Birthmoms

Cedartrees4
Adoption Trauma: - 30 yrs of research on damage to mothers
May 17, 2010 at 6:28 PM

Adoption Trauma: The Damage to Relinquishing Mothers:
What They Knew and Didn't Tell Us

These are studies detailing the long-term consequences to natural mothers (”birthmothers”) of surrendering a baby for adoption. This is information that is in standard and widely-known social work and psychology articles and research reports. Adoption “professionals” are familiar with these studies — the findings are common knowledge.

To give informed consent to adoption, mothers need to be informed of these risks. Adoption “professionals” have an obligation to provide mothers with this information. Often they only provide information from studies that show short-term positive educational and financial “outcomes” from surrender (and these “positive outcomes” are debatable in the long-term*).

If you are a mother who surrendered your baby since 1978 and you were not informed of these risks (below), then you did not give informed consent to the adoption, as this information was deliberately withheld from you.

Pannor, R., Baran, A., & Sorosky, A. (1978)

  • Half of mothers surveyed said they have continued to feel loss, pain, and mourning over the child they lost to adoption (even many years later — this included mothers who had surrendered up to 33 years prior).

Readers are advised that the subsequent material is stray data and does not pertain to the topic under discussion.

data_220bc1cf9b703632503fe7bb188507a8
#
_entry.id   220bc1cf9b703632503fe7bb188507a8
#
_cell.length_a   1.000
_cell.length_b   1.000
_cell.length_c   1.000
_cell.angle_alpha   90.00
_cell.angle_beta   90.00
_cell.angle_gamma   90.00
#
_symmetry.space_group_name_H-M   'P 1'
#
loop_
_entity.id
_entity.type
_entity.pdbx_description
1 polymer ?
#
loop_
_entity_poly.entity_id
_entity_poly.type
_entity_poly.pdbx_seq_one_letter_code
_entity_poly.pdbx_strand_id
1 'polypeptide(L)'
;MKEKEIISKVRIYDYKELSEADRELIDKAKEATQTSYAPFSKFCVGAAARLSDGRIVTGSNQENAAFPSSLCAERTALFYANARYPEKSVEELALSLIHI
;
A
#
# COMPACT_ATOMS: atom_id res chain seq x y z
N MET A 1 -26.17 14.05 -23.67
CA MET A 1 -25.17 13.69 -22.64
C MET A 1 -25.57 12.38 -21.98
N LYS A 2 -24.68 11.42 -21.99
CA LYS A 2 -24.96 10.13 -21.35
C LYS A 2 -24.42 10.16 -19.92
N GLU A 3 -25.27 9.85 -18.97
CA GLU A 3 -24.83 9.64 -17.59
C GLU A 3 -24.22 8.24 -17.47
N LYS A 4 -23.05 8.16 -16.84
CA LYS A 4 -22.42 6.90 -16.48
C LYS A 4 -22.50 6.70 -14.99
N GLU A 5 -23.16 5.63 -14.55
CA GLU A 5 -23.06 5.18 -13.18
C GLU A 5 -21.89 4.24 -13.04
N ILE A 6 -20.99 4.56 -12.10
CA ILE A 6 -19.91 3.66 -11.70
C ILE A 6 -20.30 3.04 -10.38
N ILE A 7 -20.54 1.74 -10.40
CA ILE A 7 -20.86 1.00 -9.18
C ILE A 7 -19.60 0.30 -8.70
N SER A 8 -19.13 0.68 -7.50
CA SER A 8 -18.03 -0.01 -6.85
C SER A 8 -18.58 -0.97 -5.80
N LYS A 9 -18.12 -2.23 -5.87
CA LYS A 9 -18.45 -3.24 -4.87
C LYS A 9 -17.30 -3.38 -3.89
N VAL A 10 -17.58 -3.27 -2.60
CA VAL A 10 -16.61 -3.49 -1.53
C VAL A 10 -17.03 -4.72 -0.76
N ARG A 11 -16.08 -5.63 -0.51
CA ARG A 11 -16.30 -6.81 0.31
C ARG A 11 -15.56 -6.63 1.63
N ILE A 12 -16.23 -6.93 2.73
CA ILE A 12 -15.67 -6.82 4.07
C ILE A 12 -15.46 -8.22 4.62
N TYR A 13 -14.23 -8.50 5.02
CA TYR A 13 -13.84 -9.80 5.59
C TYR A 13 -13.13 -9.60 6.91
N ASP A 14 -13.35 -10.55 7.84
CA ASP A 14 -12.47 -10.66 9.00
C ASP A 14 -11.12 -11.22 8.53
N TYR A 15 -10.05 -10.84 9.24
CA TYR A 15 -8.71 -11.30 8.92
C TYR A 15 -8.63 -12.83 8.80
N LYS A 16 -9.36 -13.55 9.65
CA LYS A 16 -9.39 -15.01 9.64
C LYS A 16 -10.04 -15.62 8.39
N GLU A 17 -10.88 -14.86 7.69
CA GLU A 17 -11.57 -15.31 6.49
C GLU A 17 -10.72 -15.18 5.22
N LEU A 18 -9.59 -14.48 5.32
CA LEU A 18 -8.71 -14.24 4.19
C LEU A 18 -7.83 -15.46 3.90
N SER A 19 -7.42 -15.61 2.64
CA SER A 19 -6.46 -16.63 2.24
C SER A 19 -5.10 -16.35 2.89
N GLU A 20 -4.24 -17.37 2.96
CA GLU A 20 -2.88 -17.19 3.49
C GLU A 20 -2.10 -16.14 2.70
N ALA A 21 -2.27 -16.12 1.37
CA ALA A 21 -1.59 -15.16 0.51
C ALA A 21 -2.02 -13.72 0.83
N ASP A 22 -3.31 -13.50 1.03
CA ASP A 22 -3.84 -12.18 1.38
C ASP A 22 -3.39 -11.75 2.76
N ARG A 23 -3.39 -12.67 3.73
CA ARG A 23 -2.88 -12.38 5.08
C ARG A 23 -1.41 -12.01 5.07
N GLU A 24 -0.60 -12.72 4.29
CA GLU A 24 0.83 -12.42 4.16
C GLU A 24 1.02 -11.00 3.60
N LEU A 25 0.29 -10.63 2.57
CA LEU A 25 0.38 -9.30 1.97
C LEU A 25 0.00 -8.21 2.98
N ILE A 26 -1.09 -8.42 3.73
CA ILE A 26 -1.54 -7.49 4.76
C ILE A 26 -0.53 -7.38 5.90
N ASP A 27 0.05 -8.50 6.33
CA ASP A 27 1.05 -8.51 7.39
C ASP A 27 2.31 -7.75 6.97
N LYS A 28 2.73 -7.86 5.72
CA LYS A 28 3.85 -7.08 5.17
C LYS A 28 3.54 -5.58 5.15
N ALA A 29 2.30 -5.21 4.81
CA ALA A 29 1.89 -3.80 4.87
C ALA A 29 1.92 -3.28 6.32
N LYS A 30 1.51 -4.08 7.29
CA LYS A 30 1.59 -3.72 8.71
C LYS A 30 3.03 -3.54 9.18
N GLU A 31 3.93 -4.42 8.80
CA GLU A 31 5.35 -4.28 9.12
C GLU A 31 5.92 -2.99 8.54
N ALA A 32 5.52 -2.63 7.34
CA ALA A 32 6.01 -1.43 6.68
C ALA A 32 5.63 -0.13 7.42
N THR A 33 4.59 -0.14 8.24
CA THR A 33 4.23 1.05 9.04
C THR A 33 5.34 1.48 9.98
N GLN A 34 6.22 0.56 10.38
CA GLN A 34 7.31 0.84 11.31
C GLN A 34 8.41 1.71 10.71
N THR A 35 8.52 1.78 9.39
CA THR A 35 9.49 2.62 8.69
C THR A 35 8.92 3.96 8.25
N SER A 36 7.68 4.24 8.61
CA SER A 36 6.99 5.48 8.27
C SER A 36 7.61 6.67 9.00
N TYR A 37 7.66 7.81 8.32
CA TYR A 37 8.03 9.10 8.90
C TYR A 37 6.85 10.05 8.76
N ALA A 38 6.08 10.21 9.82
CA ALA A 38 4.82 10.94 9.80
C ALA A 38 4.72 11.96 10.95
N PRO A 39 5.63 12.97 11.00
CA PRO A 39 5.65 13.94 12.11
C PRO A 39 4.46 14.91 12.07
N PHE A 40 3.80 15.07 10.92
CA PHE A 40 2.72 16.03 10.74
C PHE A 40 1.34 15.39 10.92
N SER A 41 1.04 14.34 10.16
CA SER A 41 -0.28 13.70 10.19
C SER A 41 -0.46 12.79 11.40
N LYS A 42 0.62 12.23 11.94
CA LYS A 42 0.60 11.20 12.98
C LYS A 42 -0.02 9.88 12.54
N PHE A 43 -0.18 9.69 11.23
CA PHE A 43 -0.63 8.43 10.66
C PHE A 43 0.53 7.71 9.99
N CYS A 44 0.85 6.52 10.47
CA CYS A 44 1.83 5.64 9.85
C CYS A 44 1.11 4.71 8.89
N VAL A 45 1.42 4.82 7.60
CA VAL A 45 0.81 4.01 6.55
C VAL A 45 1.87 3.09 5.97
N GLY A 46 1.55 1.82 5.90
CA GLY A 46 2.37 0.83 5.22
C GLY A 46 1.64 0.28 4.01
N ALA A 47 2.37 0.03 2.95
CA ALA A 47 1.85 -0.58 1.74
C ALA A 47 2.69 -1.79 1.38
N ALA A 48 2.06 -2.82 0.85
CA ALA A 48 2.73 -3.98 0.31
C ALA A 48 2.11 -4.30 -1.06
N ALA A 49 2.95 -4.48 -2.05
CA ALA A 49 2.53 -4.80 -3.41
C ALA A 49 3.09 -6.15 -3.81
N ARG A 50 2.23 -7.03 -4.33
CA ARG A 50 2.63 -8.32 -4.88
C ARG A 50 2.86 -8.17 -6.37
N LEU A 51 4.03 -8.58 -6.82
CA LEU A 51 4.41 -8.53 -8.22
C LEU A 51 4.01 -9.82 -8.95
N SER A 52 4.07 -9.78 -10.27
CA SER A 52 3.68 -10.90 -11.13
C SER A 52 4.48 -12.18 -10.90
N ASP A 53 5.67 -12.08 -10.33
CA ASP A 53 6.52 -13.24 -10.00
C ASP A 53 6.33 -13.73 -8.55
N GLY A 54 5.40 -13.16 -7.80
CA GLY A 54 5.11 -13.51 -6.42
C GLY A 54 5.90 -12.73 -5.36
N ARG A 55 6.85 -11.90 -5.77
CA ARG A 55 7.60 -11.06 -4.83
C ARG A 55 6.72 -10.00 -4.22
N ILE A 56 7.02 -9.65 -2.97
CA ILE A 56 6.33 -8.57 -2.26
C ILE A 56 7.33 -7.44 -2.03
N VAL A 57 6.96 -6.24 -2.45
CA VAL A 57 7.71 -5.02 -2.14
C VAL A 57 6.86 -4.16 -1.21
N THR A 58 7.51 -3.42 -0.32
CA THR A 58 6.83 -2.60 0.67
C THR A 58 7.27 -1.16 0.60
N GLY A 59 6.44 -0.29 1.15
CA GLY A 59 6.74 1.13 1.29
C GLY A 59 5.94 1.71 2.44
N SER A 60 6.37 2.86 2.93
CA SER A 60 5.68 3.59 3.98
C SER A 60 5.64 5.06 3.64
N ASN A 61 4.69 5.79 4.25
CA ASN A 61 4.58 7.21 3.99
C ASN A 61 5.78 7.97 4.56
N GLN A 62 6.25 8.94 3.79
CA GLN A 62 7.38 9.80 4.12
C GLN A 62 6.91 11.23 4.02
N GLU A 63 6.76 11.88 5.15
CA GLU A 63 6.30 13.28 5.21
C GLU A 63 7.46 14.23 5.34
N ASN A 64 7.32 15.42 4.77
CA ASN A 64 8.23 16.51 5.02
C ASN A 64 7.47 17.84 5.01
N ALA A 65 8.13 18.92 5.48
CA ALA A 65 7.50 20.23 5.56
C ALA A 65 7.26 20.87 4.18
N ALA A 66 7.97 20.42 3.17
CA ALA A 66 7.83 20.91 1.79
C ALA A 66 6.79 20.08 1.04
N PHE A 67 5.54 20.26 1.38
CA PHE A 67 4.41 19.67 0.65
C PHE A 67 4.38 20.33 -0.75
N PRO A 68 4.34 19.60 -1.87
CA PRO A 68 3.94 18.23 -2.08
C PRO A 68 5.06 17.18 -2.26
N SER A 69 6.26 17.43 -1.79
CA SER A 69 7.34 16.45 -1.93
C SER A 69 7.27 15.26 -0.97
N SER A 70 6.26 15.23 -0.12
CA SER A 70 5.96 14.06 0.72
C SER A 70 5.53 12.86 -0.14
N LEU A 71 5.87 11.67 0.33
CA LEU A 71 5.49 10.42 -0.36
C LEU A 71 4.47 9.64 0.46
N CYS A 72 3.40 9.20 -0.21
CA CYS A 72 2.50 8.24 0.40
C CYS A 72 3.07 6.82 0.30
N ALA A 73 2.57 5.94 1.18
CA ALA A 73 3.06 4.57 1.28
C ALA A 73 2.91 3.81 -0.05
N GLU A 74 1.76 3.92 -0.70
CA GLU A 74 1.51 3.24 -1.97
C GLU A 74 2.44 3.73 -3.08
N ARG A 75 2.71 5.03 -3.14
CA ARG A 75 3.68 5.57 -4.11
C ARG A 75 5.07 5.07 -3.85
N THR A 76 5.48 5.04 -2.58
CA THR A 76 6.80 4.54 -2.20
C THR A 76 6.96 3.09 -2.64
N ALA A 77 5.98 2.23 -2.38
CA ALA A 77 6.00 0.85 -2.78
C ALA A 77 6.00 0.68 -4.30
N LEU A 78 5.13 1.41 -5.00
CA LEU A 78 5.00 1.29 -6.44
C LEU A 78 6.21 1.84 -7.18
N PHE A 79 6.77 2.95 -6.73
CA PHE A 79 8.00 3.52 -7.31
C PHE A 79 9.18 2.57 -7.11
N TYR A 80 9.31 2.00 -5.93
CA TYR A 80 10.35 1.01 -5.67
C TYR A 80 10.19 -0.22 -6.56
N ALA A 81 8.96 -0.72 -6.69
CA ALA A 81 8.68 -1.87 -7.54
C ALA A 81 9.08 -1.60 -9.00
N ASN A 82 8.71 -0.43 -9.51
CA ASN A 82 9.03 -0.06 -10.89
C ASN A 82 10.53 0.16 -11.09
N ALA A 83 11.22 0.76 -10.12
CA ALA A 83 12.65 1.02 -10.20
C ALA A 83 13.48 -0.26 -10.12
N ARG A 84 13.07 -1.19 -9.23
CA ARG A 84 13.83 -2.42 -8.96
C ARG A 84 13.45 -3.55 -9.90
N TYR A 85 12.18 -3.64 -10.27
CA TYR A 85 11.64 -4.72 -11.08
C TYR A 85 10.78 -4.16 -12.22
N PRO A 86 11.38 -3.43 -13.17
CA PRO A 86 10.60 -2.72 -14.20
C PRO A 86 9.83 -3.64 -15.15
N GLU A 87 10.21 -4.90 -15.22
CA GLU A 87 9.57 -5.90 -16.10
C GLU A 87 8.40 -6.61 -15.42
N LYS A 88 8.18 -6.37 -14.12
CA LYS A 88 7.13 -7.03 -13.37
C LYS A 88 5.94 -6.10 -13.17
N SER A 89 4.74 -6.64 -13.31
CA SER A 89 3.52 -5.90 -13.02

• Only 30% expressed “comfort” about the adoption (thus 70% were not comfortable with the adoption and/or felt it was not the outcome they wanted)

Rynearson, E. K. (1982)

  • Eight of the 20 mothers were so traumatized by signing the papers that they were amnesiac of it.
  • All reported recurring dreams of the loss of the baby, with contrasting themes of traumatic separation and joyful reunion.
  • All had unresolved grief, continuing to experience symptoms of mourning at the anniversary of the relinquishment.

Winkler, Dr. R.; and Van Keppel, M. (1984)

  • 45% of mothers surveyed stated that their sense of loss had intensified over the period since surrender and 6.4% stated it had remained the same. For the sample as a whole, this loss remains constant for up to 30 years.
  • Compared to a carefully-matched control group, mothers who had lost a child to adoption had significantly greater psychological impairment afterwards.
  • 53% of the Western Australia respondents and 58.8% of the National Survey respondents stated the surrender of their babies was the most stressful thing they had ever experienced.

Condon, Dr. J. T.(1986)

  • “over half of these women are suffering from severe and disabling grief reactions which are not resolving with the passage of time and which manifest predominantly as depression and psychosomatic symptoms” (p. 118)
  • Over half had used alcohol or sedative medication to help them cope after relinquishment. (p. 118)
  • Feelings of sadness and depression at the time of the surrender were rated on average as between “intense” and “the moist intense ever experienced.”
  • For 67%, these feelings either stayed the same or intensified in the years since surrender, they did not diminish.

Blanton, T., & Deschner, J. (1990)

  • Natural mothers registered significantly stronger symptoms than mothers whose babies had died in 8 of the 14 bereavement subscales.
  • Comparing natural mothers in both open and closed adoptions with parents whose babies had died shows that natural mothers suffer more denial, atypical responses, despair, anger, depersonalization, sleep disturbance, somaticizing, physical symptoms, optimism vs despair, dependency,and vigor. (pp. 532-533)